In a rare decision of the Supreme Court of Canada (SCC) in the derivatives law area, the Court characterized a derivative contract for tax treatment purposes by looking at the underlying economics of the contract rather than the intention of the parties and most notably the intention of the taxpayer.
The Court’s judgment in MacDonald v Canada [2020 SCC 6] (MacDonald) released on March 13, 2020, considered the extent to which a taxpayer’s intent in entering into a derivative contract was determinative in characterizing such contract as a hedge or speculation for tax purposes.
The appellant taxpayer in MacDonald, a former banking executive with extensive experience in capital markets and corporate finance, held common shares in the Bank of Nova Scotia (collectively, the BNS Securities). The taxpayer entered into a lending transaction with Toronto-Dominion Bank (TD) and a cash-settled forward contract with TD Securities Inc. (TDSI) on the BNS Securities. Availability under the credit facility could not exceed 95% of the value of the BNS Securities on a mark-to-market basis and was secured by, among other things, a pledge of the BNS Securities and any cash settlement payment entitlements (namely, in-the-money settlement payments made by TDSI to the appellant) arising from the forward contract in the ordinary course.
In the tax years 2004, 2005 and 2006, the appellant made cash settlement payments to TDSI in satisfaction of his out-the-money position in respect to the forward contract. The appellant’s corresponding tax filings characterized the forward contract as being speculative in nature, which would result in gains or losses being treated as basic income for tax purposes. By contrast, tax treatment for hedge transactions takes on the characteristic of the underlying asset being hedged.
The Ministry of National Revenue (the Ministry) disputed the taxpayer’s characterization as being “speculative in nature” and reassessed the forward contract as a hedge of the BNS Securities which, being capital assets in nature, resulted in losses being treated as “capital losses.” The Tax Court sided with the taxpayer and his characterization and held the forward contract was speculative in nature, finding the appellant’s sole intention was to speculate on the value of the BNS Securities, rather than to mitigate underlying risk. On appeal, the Federal Court of Appeal unanimously overturned the Tax Court decision and held that a taxpayer’s intention at the outset of the formation of the derivative contract is not a relevant consideration to hedging, but that the court must look at the objective linkage between the underlying asset and derivate contract.
Writing for the majority at the SCC, Justice Abela affirmed the decision of the Federal Court of Appeal. The majority affirmed an analytic framework considering the taxpayer’s risk created by the underlying asset, liability or transaction, and the extent to which the derivative contract mitigates or neutralizes such risk. The more effective such contract is at mitigating or neutralizing the underlying risk, regardless of how the contract is settled, the stronger the inference such contract is a hedge. Applying this framework, the majority found that the forward contract nearly perfectly neutralized price fluctuations on the BNS Securities as well as credit risk relating to the lending transaction. This supported the Ministry’s position characterizing the forward contract as a hedge.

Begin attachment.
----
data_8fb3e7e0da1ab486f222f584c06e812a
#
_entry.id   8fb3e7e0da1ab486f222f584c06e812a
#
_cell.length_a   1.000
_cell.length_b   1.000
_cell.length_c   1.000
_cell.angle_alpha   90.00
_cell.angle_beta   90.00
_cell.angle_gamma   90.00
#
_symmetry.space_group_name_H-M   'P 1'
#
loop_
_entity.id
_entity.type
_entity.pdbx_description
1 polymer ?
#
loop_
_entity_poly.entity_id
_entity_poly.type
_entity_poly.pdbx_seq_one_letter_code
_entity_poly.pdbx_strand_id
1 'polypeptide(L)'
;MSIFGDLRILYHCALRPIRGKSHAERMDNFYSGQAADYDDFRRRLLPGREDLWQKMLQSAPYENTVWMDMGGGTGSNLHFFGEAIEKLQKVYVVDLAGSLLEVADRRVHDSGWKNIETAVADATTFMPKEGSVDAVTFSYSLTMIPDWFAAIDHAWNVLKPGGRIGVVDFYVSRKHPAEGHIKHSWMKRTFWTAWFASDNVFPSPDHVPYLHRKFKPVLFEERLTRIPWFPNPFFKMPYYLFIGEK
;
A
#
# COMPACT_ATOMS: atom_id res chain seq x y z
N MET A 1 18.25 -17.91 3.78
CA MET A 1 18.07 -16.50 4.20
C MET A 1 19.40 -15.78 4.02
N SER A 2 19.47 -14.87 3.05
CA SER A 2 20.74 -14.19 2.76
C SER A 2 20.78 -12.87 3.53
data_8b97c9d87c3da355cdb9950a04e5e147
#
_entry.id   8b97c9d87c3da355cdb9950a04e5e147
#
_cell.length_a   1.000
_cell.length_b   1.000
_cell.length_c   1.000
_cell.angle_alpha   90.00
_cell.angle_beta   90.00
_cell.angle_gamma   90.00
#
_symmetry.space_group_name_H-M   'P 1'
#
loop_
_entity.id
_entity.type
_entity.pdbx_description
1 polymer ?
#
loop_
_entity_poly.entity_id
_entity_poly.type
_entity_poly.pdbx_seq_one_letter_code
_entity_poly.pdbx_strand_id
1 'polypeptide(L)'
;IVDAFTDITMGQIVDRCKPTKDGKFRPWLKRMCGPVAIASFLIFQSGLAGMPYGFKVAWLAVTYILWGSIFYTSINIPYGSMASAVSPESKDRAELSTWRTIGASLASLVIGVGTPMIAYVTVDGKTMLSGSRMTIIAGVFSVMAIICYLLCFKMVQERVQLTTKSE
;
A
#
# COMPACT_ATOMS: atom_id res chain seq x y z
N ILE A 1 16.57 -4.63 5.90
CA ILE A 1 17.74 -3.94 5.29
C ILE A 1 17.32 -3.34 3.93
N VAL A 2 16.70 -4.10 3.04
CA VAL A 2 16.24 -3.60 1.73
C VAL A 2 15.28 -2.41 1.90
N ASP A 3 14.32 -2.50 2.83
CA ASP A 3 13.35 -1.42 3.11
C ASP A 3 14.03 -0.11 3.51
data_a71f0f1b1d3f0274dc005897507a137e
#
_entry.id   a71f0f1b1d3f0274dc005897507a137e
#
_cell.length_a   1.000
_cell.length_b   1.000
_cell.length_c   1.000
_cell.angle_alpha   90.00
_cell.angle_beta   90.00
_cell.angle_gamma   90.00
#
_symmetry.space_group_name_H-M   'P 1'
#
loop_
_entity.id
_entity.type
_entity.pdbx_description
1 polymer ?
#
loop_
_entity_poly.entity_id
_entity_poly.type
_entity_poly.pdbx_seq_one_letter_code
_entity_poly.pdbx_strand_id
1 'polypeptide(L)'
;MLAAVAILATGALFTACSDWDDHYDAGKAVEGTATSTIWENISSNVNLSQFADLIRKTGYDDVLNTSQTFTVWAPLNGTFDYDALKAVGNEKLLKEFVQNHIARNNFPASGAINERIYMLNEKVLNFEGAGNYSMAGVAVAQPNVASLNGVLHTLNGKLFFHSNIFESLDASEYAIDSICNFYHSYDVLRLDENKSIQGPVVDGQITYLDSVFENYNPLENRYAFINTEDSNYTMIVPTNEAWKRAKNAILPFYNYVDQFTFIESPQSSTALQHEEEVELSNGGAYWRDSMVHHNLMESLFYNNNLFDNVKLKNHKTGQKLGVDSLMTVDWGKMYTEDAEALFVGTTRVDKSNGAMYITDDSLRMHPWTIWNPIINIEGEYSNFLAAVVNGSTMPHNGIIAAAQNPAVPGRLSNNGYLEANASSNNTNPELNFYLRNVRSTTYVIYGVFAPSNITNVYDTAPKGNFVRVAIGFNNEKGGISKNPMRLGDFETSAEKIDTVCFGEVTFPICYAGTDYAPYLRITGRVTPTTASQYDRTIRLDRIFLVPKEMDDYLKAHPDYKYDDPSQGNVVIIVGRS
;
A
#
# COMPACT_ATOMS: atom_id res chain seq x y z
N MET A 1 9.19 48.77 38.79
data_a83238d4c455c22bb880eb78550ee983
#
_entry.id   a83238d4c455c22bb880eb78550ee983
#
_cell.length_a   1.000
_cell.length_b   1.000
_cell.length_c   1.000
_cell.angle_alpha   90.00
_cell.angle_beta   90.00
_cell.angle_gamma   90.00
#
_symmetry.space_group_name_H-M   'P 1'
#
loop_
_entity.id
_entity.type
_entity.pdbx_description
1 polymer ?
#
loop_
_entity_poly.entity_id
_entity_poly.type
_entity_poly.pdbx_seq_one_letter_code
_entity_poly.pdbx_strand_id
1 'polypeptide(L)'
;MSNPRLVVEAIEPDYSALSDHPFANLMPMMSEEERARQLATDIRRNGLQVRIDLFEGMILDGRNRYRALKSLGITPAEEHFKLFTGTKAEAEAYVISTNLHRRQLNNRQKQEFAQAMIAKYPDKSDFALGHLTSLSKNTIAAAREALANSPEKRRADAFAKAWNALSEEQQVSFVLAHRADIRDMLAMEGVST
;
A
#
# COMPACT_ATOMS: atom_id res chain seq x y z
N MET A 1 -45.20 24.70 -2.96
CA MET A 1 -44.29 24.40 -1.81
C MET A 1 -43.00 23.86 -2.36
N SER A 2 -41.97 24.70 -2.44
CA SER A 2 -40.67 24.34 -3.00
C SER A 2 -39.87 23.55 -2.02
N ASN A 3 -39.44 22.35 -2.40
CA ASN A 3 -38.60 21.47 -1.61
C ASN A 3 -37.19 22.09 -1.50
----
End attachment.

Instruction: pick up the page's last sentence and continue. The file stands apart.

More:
Justice Côté, in dissent, argued that both the majority and Federal Court of Appeal improperly interfered with the Tax Court’s finding of fact. The dissent of Justice Côté relied on precedent supporting a taxpayer’s intent as the principal factor to be considered in determining the character of a derivative contract for tax purposes, and that this is a finding of fact. The dissent held that placing too great a focus on the economic reality of a derivative contract creates a high degree of uncertainty in the tax treatment of any derivative product, and, further, expressly rejected the majority’s consideration of the underlying lending transaction between MacDonald and TD, arguing it was and should be properly viewed as an unrelated transaction to the forward contract.
As a result of MacDonald, even if a taxpayer enters into a derivative contract for speculative purposes, where the underlying asset being hedged is held by the taxpayer, and the derivative contract materially mitigates or reduces risk associated with holding such asset, the Ministry may nevertheless characterize such contract as a hedge. Tax treatment of settlement payments relating to derivative contracts will vary depending on the character of such derivative; with gains and losses arising from speculative contracts being deemed ordinary income and arising from hedging contracts taking on the characteristic of the underlying asset, liability or transaction being hedged. MacDonald strengthens the Ministry’s power to reassess a taxpayer’s characterization of such payments based on how successful the operative derivative contract is at mitigating underlying risk, irrespective of a taxpayer’s bona fide intention in entering into such contract.
Where a taxpayer intends to enter into a derivative contract relating to an asset, liability or transaction of such taxpayer, or where such derivative contract can directly mitigate risks relating to existing credit facilities, such taxpayer should seek legal advice on the benefits of expressly tying in any underlying credit facilities in a more fulsome manner and understanding the tax consequences associated with any prospective view of the Ministry that such contract is and shall be treated as being a hedge.